I think the Holy Spirit is the least understood person of the Trinity. God the Creator, Jesus the Christ - we can imagine by virtue of the relationship between them something of their “persons”. The Spirit seems so much more nebulous, intangible. I read a book on the Spirit once called, “The Left Hand of God.” I loved the title – so clever. If Jesus sits at the right hand of the Father, well, then…
To dwell on the Spirit is really to dwell on a very great mystery. Jesus had to leave the world physically to be more powerfully, intimately with us in the Spirit. The Ascension left the apostles in confused grief but Pentecost brought a new mode of relationship – an even deeper experience of his risen love.
Where you are not we have naught. This line from the Pentecost sequence has lodged somewhere in my heart. In it there is a truth about the Holy Spirit. Freed from the confines of human flesh, the Spirit of Jesus can be everywhere – reach every human heart. The Spirit of Jesus permeates all life and dwells particularly in the souls of the baptized. The Spirit is the source of our desire to pray and the giver of peace. Perhaps we have trouble understanding the Holy Spirit because without the Spirit’s presence we would not even wonder or question or seek. So deep in us is the Spirit’s home – so holy our flesh as her temple. If we could see the Holy Spirit, it would be like seeing the air we breathe or counting each heartbeat.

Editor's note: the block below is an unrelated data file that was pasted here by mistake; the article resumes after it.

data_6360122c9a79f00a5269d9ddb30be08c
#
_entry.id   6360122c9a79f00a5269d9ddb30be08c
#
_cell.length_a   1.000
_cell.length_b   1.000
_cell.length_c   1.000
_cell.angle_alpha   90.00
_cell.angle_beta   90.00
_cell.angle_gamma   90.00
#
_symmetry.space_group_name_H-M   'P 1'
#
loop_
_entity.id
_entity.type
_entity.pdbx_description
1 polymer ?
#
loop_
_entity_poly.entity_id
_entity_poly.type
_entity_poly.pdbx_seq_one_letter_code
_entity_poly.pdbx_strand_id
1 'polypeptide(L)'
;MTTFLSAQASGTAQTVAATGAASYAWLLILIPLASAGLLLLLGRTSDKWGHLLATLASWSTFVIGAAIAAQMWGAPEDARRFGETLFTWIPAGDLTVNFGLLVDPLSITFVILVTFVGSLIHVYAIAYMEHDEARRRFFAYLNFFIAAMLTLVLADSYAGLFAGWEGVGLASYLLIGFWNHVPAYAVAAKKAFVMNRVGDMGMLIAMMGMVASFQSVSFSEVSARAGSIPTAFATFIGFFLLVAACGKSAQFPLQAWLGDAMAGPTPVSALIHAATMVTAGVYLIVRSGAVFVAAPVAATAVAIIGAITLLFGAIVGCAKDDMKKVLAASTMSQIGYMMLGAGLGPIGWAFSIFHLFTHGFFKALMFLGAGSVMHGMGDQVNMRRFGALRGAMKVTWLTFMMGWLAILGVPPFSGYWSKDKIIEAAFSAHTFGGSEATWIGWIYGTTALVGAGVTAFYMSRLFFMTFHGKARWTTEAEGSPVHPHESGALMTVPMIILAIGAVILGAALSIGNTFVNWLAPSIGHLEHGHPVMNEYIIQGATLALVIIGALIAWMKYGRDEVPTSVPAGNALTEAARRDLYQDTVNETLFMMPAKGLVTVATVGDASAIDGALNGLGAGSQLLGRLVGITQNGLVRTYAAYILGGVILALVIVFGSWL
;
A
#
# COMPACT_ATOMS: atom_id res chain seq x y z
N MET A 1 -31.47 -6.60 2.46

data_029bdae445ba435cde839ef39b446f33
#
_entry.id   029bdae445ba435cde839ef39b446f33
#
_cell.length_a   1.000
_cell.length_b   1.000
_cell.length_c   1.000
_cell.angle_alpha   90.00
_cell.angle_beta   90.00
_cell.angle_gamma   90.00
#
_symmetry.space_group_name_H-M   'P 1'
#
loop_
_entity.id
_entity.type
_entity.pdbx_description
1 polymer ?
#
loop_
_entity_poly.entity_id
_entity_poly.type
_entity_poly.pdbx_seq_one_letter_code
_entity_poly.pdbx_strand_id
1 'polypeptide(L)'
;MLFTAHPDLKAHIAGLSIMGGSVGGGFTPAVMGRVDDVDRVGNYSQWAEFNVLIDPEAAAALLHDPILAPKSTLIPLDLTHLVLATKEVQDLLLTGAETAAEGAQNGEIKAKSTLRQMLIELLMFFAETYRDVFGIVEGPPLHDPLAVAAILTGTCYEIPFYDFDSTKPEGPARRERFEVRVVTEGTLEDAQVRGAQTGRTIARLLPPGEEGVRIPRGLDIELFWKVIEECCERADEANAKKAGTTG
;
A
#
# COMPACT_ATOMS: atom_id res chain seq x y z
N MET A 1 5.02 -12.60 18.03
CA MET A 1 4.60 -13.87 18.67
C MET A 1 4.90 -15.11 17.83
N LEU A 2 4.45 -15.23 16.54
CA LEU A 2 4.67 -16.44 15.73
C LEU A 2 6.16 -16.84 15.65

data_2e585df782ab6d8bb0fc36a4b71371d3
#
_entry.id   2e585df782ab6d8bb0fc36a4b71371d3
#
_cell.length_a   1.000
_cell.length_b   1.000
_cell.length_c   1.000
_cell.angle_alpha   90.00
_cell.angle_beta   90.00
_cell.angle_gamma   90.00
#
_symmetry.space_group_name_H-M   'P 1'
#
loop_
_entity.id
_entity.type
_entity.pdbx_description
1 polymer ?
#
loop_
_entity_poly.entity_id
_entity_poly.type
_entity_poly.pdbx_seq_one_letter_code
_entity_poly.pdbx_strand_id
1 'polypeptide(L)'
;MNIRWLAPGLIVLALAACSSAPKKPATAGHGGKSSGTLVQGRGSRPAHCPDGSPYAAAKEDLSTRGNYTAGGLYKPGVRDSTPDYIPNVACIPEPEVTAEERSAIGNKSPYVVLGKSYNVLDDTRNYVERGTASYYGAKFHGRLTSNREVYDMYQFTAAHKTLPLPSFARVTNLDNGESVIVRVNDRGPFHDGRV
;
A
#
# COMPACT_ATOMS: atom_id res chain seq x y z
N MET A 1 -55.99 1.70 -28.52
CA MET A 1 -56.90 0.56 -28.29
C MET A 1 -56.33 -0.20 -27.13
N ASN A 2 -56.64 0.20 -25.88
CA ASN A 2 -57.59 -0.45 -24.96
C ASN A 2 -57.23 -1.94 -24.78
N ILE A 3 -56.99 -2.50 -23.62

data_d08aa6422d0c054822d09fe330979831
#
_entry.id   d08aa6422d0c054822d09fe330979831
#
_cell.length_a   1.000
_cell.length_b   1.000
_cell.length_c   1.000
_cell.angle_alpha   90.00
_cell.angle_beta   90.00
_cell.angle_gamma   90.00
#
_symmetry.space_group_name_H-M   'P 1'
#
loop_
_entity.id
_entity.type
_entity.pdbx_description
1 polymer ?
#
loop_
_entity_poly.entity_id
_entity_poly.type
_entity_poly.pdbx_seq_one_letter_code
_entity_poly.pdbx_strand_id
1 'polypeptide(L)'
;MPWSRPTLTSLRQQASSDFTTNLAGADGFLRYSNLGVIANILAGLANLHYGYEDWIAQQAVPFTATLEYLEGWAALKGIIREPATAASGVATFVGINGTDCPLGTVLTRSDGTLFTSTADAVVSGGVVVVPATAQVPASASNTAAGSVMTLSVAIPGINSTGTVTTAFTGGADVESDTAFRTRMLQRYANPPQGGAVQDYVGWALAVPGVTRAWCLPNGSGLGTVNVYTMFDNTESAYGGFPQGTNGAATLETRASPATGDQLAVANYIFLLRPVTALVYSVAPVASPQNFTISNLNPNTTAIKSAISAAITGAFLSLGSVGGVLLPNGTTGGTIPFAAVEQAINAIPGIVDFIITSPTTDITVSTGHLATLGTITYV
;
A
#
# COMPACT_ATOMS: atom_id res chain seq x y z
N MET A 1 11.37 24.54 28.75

Jesus said, “I will be with you always until the end of time.” The Spirit is the fulfillment of that promise. The Spirit carries the Church in its brokenness – assures Christ's mission of compassionate love will succeed in spite of our sins and blunders. The Spirit has no voice but ours. As the Church moves forward toward some day of great wholeness and wonder – the reign of God – may we each reverence the voice of the Spirit in the events of our lifetime, in the moments of great clarity within each of us and, most especially, in the faithful who bear the wounds of the Lord in this day and age. There is a breeze blowing…a wind gathering strength in the Church. It is the breath of God hovering over our chaos – making something beautiful and good. For nothing, nothing is impossible for God.
I am a Benedictine Sister of Virginia since 2002. That's the most important thing about me. I am 47 years old - nine years in the monastery - and a native of the great state of New Jersey.
I have served as Vocation Director since 2004. It's the best "job" I've never been paid for. The heart of our life is found in these small reflections. Welcome to Saint Benedict Monastery - my home.